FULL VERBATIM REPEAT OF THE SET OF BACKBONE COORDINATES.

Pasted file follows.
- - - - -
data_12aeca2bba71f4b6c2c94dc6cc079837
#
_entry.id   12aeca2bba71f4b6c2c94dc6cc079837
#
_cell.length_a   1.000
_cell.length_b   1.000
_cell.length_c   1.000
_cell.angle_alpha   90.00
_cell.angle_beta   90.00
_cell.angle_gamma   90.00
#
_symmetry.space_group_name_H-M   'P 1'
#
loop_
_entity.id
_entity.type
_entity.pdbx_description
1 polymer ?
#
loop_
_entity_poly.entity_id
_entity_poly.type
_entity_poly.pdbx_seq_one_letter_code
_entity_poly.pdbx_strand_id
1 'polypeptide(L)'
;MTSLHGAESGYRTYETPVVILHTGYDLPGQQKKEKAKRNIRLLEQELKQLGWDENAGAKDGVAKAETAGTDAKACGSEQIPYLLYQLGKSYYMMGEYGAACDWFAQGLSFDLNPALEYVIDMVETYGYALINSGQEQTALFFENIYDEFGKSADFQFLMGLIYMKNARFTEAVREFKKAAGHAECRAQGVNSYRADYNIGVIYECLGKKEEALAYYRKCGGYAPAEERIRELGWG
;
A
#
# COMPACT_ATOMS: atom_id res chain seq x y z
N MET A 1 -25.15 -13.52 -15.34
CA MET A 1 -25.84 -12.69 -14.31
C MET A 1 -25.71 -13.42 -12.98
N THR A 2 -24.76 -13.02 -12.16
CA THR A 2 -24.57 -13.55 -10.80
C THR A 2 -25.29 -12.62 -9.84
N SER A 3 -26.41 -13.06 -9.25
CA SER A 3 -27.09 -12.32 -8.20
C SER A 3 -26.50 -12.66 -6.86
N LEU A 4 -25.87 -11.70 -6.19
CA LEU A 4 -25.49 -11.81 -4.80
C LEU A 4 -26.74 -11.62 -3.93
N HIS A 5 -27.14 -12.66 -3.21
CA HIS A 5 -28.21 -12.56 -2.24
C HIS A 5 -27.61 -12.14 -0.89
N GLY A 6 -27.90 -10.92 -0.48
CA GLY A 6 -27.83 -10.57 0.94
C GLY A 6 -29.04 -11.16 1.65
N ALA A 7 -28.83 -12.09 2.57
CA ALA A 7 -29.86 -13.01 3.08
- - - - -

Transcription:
data_12aeca2bba71f4b6c2c94dc6cc079837
#
_entry.id   12aeca2bba71f4b6c2c94dc6cc079837
#
_cell.length_a   1.000
_cell.length_b   1.000
_cell.length_c   1.000
_cell.angle_alpha   90.00
_cell.angle_beta   90.00
_cell.angle_gamma   90.00
#
_symmetry.space_group_name_H-M   'P 1'
#
loop_
_entity.id
_entity.type
_entity.pdbx_description
1 polymer ?
#
loop_
_entity_poly.entity_id
_entity_poly.type
_entity_poly.pdbx_seq_one_letter_code
_entity_poly.pdbx_strand_id
1 'polypeptide(L)'
;MTSLHGAESGYRTYETPVVILHTGYDLPGQQKKEKAKRNIRLLEQELKQLGWDENAGAKDGVAKAETAGTDAKACGSEQIPYLLYQLGKSYYMMGEYGAACDWFAQGLSFDLNPALEYVIDMVETYGYALINSGQEQTALFFENIYDEFGKSADFQFLMGLIYMKNARFTEAVREFKKAAGHAECRAQGVNSYRADYNIGVIYECLGKKEEALAYYRKCGGYAPAEERIRELGWG
;
A
#
# COMPACT_ATOMS: atom_id res chain seq x y z
N MET A 1 -25.15 -13.52 -15.34
CA MET A 1 -25.84 -12.69 -14.31
C MET A 1 -25.71 -13.42 -12.98
N THR A 2 -24.76 -13.02 -12.16
CA THR A 2 -24.57 -13.55 -10.80
C THR A 2 -25.29 -12.62 -9.84
N SER A 3 -26.41 -13.06 -9.25
CA SER A 3 -27.09 -12.32 -8.20
C SER A 3 -26.50 -12.66 -6.86
N LEU A 4 -25.87 -11.70 -6.19
CA LEU A 4 -25.49 -11.81 -4.80
C LEU A 4 -26.74 -11.62 -3.93
N HIS A 5 -27.14 -12.66 -3.21
CA HIS A 5 -28.21 -12.56 -2.24
C HIS A 5 -27.61 -12.14 -0.89
N GLY A 6 -27.90 -10.92 -0.48
CA GLY A 6 -27.83 -10.57 0.94
C GLY A 6 -29.04 -11.16 1.65
N ALA A 7 -28.83 -12.09 2.57
CA ALA A 7 -29.86 -13.01 3.08